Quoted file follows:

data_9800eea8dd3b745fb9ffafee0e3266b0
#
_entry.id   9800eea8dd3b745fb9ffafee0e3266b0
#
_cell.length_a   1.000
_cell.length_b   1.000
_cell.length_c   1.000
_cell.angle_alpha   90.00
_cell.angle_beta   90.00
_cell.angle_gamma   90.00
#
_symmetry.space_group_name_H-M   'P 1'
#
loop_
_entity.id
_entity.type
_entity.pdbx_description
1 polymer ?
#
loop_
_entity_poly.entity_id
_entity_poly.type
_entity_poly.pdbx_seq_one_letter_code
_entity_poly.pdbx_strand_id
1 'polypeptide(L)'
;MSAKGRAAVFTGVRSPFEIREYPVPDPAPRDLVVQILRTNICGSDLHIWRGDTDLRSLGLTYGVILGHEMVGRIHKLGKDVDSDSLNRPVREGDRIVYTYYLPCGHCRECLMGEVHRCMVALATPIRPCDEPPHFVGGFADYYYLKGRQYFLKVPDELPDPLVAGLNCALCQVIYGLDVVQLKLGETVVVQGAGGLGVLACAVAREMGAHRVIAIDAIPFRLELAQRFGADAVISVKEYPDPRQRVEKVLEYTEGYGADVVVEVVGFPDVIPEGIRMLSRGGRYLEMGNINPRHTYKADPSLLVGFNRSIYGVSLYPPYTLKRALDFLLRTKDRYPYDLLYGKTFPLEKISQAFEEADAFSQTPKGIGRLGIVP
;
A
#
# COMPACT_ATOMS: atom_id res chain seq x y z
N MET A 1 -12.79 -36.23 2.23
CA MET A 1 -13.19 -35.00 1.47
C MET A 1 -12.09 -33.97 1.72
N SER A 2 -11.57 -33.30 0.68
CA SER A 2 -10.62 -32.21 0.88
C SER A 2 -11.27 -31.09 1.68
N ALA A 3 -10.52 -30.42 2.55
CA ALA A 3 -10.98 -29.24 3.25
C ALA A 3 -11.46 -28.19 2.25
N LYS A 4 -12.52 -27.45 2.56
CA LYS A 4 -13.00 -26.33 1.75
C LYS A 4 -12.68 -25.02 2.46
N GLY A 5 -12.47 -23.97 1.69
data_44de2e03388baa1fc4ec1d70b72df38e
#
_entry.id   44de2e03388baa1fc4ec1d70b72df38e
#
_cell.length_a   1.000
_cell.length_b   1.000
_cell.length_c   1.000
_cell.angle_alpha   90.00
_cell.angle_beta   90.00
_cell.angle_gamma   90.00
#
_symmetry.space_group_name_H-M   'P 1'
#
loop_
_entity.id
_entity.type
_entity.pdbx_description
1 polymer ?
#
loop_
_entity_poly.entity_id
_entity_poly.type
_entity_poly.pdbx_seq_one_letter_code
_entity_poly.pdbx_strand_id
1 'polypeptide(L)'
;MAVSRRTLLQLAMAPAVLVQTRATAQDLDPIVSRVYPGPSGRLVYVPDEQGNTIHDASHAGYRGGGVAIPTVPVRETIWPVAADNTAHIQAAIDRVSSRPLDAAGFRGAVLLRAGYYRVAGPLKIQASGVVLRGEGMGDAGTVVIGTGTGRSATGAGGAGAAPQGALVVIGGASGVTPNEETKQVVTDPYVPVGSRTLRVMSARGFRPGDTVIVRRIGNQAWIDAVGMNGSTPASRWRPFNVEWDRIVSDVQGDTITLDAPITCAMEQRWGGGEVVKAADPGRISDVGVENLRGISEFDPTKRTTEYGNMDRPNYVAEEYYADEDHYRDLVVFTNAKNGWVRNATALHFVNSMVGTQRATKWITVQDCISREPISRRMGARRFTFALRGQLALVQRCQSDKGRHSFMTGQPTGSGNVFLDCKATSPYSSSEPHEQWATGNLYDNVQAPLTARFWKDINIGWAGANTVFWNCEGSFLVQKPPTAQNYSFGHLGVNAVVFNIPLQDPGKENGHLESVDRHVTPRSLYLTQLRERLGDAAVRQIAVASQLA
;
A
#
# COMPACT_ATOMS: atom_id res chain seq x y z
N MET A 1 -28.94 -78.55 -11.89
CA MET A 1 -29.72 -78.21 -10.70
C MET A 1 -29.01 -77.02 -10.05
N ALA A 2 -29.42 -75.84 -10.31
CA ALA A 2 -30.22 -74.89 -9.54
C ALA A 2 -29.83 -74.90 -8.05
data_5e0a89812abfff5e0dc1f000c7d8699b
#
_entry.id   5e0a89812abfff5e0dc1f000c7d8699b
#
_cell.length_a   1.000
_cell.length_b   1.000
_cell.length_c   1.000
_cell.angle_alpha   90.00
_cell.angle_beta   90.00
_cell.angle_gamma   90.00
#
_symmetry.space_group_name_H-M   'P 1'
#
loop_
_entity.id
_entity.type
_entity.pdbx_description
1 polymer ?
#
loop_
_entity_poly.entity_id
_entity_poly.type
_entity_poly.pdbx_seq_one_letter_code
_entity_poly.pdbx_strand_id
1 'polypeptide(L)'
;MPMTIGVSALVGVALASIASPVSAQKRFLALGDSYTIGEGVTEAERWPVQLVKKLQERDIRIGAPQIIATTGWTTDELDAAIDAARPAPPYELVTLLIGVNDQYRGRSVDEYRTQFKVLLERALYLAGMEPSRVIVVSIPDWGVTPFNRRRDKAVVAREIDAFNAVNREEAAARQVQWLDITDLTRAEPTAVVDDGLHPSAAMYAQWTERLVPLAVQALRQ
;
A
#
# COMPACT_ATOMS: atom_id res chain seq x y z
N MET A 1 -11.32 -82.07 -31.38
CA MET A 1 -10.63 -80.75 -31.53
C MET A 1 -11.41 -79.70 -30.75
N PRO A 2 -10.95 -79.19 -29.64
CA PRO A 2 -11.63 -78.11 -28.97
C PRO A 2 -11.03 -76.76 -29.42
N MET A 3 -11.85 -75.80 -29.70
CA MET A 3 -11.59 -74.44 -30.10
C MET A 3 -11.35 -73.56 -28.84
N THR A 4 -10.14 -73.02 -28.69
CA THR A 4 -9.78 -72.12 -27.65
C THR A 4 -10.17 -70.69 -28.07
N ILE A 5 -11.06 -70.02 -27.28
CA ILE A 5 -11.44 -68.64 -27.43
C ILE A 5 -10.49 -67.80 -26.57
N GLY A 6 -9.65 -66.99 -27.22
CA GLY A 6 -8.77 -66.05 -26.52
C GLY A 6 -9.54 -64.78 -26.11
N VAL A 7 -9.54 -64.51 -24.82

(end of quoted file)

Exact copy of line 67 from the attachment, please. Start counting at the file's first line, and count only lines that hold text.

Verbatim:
_entity_poly.pdbx_strand_id